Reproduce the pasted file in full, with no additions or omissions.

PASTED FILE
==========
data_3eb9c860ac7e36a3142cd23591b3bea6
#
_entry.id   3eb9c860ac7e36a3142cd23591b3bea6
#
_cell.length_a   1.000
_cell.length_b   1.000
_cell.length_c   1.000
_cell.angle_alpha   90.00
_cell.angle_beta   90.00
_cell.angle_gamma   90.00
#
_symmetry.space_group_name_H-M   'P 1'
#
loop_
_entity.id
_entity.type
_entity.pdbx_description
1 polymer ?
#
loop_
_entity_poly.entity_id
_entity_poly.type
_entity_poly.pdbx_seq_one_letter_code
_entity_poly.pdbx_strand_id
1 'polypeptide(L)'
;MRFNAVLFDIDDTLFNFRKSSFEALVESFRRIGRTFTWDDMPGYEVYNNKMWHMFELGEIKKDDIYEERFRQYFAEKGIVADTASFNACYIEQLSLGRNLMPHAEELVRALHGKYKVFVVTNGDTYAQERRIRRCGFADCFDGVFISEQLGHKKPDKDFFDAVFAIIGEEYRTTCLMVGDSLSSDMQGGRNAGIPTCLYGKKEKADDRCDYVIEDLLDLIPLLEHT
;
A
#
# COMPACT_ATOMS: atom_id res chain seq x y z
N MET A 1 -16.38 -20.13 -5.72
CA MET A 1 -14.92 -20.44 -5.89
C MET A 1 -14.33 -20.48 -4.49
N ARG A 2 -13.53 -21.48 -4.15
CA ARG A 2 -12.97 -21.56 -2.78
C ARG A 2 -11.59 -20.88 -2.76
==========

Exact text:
data_3eb9c860ac7e36a3142cd23591b3bea6
#
_entry.id   3eb9c860ac7e36a3142cd23591b3bea6
#
_cell.length_a   1.000
_cell.length_b   1.000
_cell.length_c   1.000
_cell.angle_alpha   90.00
_cell.angle_beta   90.00
_cell.angle_gamma   90.00
#
_symmetry.space_group_name_H-M   'P 1'
#
loop_
_entity.id
_entity.type
_entity.pdbx_description
1 polymer ?
#
loop_
_entity_poly.entity_id
_entity_poly.type
_entity_poly.pdbx_seq_one_letter_code
_entity_poly.pdbx_strand_id
1 'polypeptide(L)'
;MRFNAVLFDIDDTLFNFRKSSFEALVESFRRIGRTFTWDDMPGYEVYNNKMWHMFELGEIKKDDIYEERFRQYFAEKGIVADTASFNACYIEQLSLGRNLMPHAEELVRALHGKYKVFVVTNGDTYAQERRIRRCGFADCFDGVFISEQLGHKKPDKDFFDAVFAIIGEEYRTTCLMVGDSLSSDMQGGRNAGIPTCLYGKKEKADDRCDYVIEDLLDLIPLLEHT
;
A
#
# COMPACT_ATOMS: atom_id res chain seq x y z
N MET A 1 -16.38 -20.13 -5.72
CA MET A 1 -14.92 -20.44 -5.89
C MET A 1 -14.33 -20.48 -4.49
N ARG A 2 -13.53 -21.48 -4.15
CA ARG A 2 -12.97 -21.56 -2.78
C ARG A 2 -11.59 -20.88 -2.76